How Are my Business Energy Plans Calculated?
Have you ever wondered how business energy plans are calculated? If this is something you have been wondering about, there are a few factors to consider as part of this decision – and we’ll be summarising this today to help you make the most optimal choices for your business.
How Are my Business Energy Plans Calculated?
How are business energy plans calculated? Business energy and gas bills are both calculated in a very similar manner. With that being said, numerous factors go into calculating your business’s energy bills.
Naturally, every firm will have different energy policies, and their plan will reflect this. The exact costs of your business energy plan may also be affected based on the plan you negotiated while taking out the contract; some contracts may be more favourable than others.
Nevertheless, your business must be making the right choices for its energy needs – and to this end, we have summarised some of the different factors that impact how business energy plans are calculated as follows.
The Four Main Factors Influencing Business Energy Plans
Several different factors can influence your business energy plans, but the four most critical that will apply to all businesses are energy consumption and unit rate; standing charges; VAT; and any discounts that have been applied to the price. Understanding each of these may help you understand how your business is paying for energy.
Critically, this can also help you ensure that your business is paying the right price for its business energy. After all, energy companies are still just businesses like yours. There’s every chance they could make a mistake, so we recommend you check every energy bill to be sure.
1. Energy Consumption and Unit Rate
Energy consumption and unit rate are often directly linked together to calculate your business energy plans. Your energy consumption will impact the final price you have to pay over a set period for energy.
However, while using more energy will increase the price, you may get offered a more favourable unit if your energy consumption is higher. For example, some companies offer two different unit rates; the first X kWh is charged at a certain rate, and anything above this minimum is charged at a lower rate.
As such, this is well worth considering for your business; you could potentially save money with higher energy plans. This will also play a substantial role in how the energy provider calculates your business energy plan.
2. Standing Charges
If your business has taken on a new contract, you will have to pay a standing charge; this is a set fee typically and covers factors such as the energy transport and maintenance for the meter. This standing charge will be added to the cost for your energy consumption and unit rate when the time comes to pay your business energy bill.
The price you pay for your standing charge will usually vary depending on your location; rural businesses may have to pay more, for example, as fewer other businesses share the cost of the infrastructure and the like. Nevertheless, your standing charge will never change while you remain on the same contract with your energy provider.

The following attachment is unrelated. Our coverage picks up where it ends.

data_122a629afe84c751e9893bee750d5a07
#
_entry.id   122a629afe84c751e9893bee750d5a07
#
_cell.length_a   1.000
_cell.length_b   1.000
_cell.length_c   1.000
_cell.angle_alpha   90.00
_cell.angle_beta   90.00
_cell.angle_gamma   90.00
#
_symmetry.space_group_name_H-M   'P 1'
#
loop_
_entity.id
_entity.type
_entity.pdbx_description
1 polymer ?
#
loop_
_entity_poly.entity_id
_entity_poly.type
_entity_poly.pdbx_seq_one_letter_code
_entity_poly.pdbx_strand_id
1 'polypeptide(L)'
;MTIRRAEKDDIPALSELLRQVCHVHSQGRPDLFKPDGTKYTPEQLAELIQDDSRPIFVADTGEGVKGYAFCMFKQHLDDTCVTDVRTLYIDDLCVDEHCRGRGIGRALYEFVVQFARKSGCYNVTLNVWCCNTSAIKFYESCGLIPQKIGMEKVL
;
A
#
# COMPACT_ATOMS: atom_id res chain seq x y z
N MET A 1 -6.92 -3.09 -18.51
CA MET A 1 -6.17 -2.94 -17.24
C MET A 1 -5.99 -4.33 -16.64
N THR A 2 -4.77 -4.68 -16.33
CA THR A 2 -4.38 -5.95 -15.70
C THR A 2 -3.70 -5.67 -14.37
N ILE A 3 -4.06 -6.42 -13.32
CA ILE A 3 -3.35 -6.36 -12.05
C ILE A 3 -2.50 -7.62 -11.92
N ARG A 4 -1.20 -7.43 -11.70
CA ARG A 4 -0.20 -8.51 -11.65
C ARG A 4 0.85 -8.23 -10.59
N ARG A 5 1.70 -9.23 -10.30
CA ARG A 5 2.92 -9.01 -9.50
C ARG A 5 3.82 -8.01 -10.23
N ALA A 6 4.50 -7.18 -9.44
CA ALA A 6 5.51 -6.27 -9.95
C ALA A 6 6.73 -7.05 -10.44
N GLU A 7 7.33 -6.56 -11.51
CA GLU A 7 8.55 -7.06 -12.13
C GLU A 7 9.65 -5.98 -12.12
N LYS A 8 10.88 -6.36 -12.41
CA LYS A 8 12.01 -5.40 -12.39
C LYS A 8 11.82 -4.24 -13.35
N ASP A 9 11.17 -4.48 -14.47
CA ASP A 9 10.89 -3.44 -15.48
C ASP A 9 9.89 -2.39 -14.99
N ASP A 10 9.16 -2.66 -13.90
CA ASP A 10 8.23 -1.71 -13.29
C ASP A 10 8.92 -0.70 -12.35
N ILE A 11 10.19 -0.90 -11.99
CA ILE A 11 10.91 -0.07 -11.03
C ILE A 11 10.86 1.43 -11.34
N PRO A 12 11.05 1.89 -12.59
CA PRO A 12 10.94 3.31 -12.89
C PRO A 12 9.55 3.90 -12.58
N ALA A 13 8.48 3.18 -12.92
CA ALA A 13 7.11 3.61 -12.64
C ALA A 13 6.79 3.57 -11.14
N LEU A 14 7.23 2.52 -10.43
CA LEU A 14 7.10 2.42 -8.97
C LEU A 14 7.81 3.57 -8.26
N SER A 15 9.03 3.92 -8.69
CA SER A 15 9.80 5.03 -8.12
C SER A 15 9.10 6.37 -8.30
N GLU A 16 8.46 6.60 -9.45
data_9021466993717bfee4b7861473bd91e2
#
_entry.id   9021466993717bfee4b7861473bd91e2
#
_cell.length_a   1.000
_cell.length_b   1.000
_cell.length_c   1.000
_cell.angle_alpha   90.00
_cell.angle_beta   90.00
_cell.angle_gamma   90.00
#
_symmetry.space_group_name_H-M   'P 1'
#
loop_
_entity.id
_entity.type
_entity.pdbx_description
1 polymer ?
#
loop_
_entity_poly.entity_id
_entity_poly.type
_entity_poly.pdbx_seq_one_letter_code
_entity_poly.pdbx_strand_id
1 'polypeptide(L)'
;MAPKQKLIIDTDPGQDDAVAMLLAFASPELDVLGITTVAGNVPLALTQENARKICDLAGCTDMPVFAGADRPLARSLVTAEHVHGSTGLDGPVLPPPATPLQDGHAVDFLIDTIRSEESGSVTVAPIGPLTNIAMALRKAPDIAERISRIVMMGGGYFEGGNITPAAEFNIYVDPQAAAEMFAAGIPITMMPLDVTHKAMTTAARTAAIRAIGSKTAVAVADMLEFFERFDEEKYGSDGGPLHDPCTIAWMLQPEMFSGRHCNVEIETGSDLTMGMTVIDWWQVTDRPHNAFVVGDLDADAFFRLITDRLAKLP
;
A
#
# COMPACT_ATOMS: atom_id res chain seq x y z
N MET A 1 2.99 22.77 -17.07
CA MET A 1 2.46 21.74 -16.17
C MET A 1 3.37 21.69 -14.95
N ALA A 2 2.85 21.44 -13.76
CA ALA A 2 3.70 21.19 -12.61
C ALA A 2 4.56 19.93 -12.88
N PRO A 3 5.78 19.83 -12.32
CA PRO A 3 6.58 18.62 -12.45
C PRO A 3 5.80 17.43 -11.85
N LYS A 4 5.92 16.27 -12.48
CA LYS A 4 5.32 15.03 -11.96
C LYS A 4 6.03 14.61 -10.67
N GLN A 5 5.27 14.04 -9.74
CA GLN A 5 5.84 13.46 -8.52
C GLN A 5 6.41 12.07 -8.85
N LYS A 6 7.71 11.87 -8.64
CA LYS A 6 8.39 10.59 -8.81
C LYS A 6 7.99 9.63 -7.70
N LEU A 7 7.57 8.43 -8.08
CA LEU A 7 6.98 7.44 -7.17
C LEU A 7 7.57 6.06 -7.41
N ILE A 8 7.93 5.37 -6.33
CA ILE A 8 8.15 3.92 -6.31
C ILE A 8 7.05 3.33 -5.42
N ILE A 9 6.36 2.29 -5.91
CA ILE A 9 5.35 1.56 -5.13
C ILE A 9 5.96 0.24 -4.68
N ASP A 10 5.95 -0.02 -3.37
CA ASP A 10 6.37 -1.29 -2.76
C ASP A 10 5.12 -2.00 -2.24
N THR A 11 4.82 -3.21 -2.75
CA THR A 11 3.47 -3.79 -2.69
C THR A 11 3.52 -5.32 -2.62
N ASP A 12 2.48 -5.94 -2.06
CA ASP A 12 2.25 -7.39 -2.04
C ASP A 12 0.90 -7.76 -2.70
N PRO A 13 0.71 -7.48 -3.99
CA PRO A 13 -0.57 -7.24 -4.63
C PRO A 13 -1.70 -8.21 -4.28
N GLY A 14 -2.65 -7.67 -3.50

Unfortunately, businesses need to pay taxes on their energy bills. As standard, VAT is charged at 20% (quite a substantial cost for some businesses), although you may be able to cut this.
Some businesses pay as little as 5% VAT; some examples of businesses that can use this rule include charities and non-profits and some healthcare facilities. As such, it may be worth checking whether your business could save money on VAT too.
A saving of up to 15% in VAT for your energy bills (and other aspects of your business) could be quite substantial, after all, so it’s worth checking whether your firm is eligible. And if not, there’s nothing to lose by enquiring regardless.
Who doesn’t love a discount? This is something that many energy companies know well, and to this end, when working out your business energy plan, you may be offered discounts on the calculated price. These discounts are usually offered to draw you in and encourage you to purchase with the chosen team.
There’s a certain appeal that comes with saving money. If you were to compare two plans of different prices, but both ended up at the same price after discounts, you’d likely want to choose the discounted plan. After all, there can be the assumption that you’re getting more for your money when the plan is discounted compared to the normally cheaper plan.
However, we recommend a touch of caution here. Rushing into any business energy policy to take advantage of discounts without considering the other costs could result in you paying more. Moreover, many contracts will offer a discount for part of the contract, but not in its entirety; as such, the discount may only be a temporary matter.
If you’ve been wondering how business energy plans are calculated, you must consider numerous different factors. After all, every business’s energy plan will be slightly different, depending on the points we have covered today. Nevertheless, hopefully, today’s article will shed more light on this topic and helped you optimise your business energy plan calculations and spending.
Other useful links about Business Energy
EDF Business Energy
Deemed Rate Energy Contracts
What is an Energy Performance Certificate
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